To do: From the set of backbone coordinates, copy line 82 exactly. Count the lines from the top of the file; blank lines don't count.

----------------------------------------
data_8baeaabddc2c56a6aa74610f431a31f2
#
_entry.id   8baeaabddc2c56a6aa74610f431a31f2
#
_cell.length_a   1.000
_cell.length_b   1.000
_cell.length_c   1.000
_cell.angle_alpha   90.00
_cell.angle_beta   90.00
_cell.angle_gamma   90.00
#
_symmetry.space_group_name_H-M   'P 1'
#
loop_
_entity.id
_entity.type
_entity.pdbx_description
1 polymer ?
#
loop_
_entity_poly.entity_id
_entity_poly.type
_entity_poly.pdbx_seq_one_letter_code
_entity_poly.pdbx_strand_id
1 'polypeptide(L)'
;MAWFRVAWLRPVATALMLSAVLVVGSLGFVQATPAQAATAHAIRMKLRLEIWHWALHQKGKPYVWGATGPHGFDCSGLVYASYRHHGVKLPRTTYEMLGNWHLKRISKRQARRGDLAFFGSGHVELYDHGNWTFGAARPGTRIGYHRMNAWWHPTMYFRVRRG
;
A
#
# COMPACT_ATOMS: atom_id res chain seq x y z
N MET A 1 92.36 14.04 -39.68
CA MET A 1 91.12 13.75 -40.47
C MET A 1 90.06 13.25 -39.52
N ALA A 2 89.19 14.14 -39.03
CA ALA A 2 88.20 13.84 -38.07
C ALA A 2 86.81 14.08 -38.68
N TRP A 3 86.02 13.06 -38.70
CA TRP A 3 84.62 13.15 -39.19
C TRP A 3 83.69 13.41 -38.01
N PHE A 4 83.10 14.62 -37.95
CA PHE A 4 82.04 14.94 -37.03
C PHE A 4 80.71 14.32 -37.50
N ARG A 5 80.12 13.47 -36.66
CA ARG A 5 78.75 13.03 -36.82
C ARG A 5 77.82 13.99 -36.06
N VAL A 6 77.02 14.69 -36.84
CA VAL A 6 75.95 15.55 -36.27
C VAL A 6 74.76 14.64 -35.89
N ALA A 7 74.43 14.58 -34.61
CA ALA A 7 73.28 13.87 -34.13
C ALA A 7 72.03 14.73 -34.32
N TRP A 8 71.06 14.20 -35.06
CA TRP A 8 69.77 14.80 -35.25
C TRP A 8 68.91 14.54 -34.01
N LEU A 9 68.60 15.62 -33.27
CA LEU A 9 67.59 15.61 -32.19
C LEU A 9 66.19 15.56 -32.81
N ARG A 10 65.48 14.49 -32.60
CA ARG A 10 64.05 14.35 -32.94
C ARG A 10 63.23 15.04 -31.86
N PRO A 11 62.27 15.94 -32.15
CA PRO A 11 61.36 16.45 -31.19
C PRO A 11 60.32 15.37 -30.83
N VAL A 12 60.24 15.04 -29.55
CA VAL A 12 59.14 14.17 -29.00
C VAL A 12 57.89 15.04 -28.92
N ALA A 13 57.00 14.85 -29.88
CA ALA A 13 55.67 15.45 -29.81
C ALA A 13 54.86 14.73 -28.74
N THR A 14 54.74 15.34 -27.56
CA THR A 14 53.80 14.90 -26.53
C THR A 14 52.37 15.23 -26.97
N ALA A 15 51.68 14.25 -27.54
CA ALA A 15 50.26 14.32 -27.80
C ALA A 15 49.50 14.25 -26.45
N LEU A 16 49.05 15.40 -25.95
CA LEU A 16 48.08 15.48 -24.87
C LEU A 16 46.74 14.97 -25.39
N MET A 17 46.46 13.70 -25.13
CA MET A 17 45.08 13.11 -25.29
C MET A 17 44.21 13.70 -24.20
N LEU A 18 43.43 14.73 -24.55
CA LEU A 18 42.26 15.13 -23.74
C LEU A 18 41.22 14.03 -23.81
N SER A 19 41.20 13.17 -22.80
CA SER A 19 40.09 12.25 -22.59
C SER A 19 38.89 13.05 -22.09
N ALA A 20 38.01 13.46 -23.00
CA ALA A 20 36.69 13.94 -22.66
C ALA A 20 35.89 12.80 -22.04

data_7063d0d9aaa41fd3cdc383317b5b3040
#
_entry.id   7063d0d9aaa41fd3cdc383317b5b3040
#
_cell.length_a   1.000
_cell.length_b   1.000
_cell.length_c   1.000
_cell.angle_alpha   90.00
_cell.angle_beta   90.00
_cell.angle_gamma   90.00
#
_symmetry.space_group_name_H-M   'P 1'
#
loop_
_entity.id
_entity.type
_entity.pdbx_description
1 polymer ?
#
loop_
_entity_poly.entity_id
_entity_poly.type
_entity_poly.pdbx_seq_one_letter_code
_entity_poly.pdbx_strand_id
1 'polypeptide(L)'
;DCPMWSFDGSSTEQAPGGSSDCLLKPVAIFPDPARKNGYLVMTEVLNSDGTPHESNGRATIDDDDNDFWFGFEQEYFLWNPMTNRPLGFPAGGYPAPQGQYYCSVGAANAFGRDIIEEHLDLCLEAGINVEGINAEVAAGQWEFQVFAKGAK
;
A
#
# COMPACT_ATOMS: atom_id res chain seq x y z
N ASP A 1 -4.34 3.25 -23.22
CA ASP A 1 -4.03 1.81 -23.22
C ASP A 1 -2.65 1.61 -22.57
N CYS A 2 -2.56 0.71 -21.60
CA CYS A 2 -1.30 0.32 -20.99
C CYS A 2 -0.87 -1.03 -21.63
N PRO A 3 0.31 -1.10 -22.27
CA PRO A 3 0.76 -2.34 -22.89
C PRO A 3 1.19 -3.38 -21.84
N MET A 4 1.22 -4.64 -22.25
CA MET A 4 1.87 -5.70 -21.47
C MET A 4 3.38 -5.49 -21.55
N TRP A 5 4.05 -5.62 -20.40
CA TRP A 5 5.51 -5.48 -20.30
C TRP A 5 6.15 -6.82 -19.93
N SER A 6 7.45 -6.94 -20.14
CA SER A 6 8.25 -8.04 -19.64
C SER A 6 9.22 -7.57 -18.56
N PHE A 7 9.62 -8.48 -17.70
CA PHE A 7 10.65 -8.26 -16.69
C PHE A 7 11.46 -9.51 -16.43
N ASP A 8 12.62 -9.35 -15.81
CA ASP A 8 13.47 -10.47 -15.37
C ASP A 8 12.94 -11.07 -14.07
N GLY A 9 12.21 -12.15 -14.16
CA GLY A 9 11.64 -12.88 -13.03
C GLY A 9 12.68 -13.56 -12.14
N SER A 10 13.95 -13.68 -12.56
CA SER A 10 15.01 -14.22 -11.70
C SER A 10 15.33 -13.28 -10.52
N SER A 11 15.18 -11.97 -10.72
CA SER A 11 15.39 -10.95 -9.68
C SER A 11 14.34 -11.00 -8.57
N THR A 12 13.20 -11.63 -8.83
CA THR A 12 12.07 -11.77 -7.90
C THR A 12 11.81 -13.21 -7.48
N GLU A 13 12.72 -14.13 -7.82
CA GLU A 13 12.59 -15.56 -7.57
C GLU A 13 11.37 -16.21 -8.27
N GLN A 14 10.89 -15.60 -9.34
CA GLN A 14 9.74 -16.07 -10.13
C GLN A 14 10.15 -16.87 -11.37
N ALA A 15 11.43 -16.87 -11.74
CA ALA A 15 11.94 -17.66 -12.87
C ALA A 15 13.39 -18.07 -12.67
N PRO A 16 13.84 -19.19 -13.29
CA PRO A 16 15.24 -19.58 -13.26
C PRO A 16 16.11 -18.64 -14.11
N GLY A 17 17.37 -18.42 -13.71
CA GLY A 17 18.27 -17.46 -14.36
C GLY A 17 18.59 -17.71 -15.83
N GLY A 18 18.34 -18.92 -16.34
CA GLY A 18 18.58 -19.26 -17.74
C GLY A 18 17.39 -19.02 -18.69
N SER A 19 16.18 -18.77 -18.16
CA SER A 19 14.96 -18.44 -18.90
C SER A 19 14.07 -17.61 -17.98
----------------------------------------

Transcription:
N LEU A 18 43.43 14.73 -24.55